About the Zero Waste Advisory Group
The Zero Waste Advisory Group is comprised of entrepreneurs, researchers, advocates, policymakers, and community leaders dedicated to building local, circular supply chains that will first minimize and second make productive and sustainable use of our state’s discards (formerly known as "trash").
Our purpose is to advise local businesses in our evolving regional economies about ways to reduce waste and ultimately to facilitate the creation of social ventures engaged in reuse, repair, recycling, composting and manufacturing to cost-effectively implement reduction strategies and utilize discards to create jobs and economic development opportunities while eliminating the negative impacts of wasting and extraction on people and the environment.
This project hopes to demonstrate that it is possible to decouple waste generation from economic growth and displace the need for extraction with a closed-loop approach, ultimately eliminating our reliance on the broken and unjust system of incinerators, landfills and the exporting of waste.
Every year in Pennsylvania, we generate almost 9 million tons of municipal solid waste, representing about 1,383 pounds of trash per person per year. Currently, the majority of this waste makes its way to our state’s landfills or incinerators, where it not only pollutes our air and water, but also disproportionally harms communities of color and low-income communities where waste facilities are primarily located. When you look at the upstream impact of what we throw away, including extraction, manufacturing and transportation, the products, packaging and food we consume represents 42% of all greenhouse gas emissions in the US. This embedded energy in our discards is too valuable to waste, let alone the harm caused when we burn or bury trash.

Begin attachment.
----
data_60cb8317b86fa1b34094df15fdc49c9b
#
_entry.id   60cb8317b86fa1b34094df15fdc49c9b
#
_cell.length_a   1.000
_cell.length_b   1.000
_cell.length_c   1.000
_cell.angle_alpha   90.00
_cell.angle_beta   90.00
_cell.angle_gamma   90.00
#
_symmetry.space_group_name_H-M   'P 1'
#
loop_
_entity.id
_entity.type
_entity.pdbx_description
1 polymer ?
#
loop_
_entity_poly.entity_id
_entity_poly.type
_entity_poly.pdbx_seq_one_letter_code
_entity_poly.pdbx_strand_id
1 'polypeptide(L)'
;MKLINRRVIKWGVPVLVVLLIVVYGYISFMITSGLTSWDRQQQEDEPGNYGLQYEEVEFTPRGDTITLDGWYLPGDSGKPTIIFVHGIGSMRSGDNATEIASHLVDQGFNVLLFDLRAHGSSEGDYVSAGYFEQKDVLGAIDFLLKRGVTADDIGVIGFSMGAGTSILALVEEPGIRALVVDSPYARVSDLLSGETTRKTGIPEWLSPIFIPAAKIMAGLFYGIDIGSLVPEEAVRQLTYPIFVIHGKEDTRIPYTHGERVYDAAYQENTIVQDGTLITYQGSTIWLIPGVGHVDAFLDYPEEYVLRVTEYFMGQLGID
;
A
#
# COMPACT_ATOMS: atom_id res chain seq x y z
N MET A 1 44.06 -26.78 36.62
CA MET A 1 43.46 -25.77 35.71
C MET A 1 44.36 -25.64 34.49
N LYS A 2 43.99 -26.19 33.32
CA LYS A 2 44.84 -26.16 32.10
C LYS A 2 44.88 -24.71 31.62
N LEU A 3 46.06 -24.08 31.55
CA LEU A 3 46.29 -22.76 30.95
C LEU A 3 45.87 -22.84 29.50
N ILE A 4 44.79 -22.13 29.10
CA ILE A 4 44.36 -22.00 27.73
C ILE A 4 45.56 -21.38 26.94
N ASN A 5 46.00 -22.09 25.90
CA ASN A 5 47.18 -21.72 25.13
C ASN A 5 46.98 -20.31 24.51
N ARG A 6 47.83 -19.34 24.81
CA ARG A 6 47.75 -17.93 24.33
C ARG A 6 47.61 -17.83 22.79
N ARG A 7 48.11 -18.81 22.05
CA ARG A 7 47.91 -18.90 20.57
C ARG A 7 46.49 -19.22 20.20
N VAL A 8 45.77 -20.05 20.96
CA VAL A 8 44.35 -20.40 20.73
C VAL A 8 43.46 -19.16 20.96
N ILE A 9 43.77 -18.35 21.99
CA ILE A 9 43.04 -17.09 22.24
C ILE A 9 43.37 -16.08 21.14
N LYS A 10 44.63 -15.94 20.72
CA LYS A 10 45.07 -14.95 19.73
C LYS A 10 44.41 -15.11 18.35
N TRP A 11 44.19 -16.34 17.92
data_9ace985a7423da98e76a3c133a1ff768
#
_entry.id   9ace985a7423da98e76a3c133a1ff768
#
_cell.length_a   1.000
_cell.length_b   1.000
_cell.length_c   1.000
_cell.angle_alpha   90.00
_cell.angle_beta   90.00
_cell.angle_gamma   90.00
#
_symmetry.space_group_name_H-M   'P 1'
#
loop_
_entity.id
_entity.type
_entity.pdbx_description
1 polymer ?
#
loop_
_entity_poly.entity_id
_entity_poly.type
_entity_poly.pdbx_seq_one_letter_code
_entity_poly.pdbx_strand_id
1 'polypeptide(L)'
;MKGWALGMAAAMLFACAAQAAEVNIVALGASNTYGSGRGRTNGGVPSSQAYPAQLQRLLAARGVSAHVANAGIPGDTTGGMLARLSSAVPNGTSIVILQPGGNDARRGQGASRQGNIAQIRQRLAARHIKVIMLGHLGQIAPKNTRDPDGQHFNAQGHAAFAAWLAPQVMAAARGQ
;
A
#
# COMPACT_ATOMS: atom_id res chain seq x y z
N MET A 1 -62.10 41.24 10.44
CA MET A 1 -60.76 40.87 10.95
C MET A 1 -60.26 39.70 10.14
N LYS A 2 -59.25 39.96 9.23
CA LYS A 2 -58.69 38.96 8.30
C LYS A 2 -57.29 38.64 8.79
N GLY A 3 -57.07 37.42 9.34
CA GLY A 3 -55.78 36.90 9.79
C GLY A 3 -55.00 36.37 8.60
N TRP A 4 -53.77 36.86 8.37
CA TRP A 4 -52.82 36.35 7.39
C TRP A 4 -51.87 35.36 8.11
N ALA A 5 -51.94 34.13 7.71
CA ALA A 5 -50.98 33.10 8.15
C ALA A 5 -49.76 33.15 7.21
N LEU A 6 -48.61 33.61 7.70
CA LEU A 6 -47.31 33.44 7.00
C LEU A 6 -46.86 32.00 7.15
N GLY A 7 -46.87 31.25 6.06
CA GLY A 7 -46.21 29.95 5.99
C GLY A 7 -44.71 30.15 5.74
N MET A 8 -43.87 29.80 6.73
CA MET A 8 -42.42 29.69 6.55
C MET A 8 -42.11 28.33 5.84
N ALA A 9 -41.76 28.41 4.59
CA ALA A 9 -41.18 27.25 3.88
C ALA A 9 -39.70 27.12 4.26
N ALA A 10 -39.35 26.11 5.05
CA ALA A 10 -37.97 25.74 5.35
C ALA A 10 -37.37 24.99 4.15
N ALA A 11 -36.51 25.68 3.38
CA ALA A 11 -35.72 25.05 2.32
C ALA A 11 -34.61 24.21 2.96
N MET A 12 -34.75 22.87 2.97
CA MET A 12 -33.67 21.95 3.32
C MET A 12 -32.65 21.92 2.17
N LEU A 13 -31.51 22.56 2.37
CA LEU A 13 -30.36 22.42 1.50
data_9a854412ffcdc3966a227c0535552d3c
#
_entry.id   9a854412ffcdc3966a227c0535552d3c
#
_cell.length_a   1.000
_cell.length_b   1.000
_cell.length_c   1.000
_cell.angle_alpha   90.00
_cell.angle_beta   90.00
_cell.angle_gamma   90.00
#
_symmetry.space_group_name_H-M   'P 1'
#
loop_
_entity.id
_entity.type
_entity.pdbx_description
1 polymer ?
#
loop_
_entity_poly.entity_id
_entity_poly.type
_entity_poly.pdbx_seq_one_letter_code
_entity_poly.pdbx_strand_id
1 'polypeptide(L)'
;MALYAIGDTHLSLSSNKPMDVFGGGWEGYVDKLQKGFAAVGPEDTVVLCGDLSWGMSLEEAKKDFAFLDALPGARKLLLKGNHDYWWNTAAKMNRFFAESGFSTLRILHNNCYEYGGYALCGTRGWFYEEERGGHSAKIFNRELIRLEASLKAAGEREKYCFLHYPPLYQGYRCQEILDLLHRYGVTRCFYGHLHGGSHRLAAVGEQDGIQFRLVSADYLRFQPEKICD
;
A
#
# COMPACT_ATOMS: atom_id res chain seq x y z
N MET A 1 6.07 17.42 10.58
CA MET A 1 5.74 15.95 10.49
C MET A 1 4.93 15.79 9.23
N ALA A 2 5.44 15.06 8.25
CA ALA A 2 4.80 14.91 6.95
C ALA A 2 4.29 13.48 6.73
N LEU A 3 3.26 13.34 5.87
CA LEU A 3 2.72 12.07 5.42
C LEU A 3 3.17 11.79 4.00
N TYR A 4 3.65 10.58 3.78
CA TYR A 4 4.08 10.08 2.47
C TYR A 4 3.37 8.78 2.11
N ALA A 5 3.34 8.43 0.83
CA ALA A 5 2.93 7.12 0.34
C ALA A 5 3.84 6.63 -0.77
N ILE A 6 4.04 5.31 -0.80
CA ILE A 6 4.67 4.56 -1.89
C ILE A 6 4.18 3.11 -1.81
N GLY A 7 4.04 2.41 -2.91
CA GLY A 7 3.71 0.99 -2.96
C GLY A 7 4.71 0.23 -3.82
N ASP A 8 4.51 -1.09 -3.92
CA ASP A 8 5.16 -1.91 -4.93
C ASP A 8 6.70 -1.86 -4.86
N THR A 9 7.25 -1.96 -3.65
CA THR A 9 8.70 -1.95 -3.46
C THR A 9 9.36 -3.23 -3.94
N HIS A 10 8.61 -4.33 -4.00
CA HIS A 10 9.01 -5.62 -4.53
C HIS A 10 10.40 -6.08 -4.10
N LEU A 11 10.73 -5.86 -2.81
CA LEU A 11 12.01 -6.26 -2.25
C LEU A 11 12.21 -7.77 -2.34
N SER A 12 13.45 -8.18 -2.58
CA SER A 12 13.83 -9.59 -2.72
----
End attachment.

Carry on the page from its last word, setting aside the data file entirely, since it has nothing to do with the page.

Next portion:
Recycling was born from a grass roots movement accountable to the community and motivated to address the issues of waste, however, its connection to environmental impact and societal benefit has unfortunately degraded over the last 20 years. As communities relinquished control of their programs, recycling became more about “convenience” and high diversion rates and less about quality and impact. Decisions were driven by waste haulers interested in protecting their profits from disposal and packaging manufactures seeking to justify a system of unsustainable consumption. This mentality ultimately led to China’s “National Sword” ban on importing recycling, a major disruption and wake up call to the fact that we need to fix recycling. Now, as the nation reels from the financial impact of the recycling market crash, we have a choice to prop up the existing broken system of “make-take-waste” or instead regain control of our community’s resources by investing in locally controlled zero waste businesses and infrastructure.
Building local zero waste supply chains is a powerful intersectional strategy addressing climate change, clean air and water, economic development, equity, and social justice. A zero waste, regenerative economy displaces the need for the continued extraction of fossil fuels and natural resources and eliminates the need for unjust disposal options. Recycling, composting, reuse and repair businesses minimize and utilize discards to benefit our community while creating 9-30 times as many jobs as wasting. The recycling and reuse industry in PA already employs over 66,000 people, with total sales receipts of over $30 billion per year. Together we can seize the opportunity to achieve zero waste in Pennsylvania. – Alex Danovitch
What We Do
What citizens can do to reduce waste
- Buy less.
- Compost food waste at home or with a compost service. ( we will soon list local compost services in our state.)
- Use a refillable water bottle.
- Use a refillable coffee mug.
- Use reusable utensils when eating take-out food. (Bamboo travel sets are available.)
- Bring refillable containers when picking up take-out food.
- If a straw is necessary, use a paper or reusable straw.
- Buy bulk food and store in reusable jars.
- Reduce food waste by buying only what you know you will eat.
- Use reusable shopping bags, including smaller vegetable bags.
- Recycle properly, according to local instructions.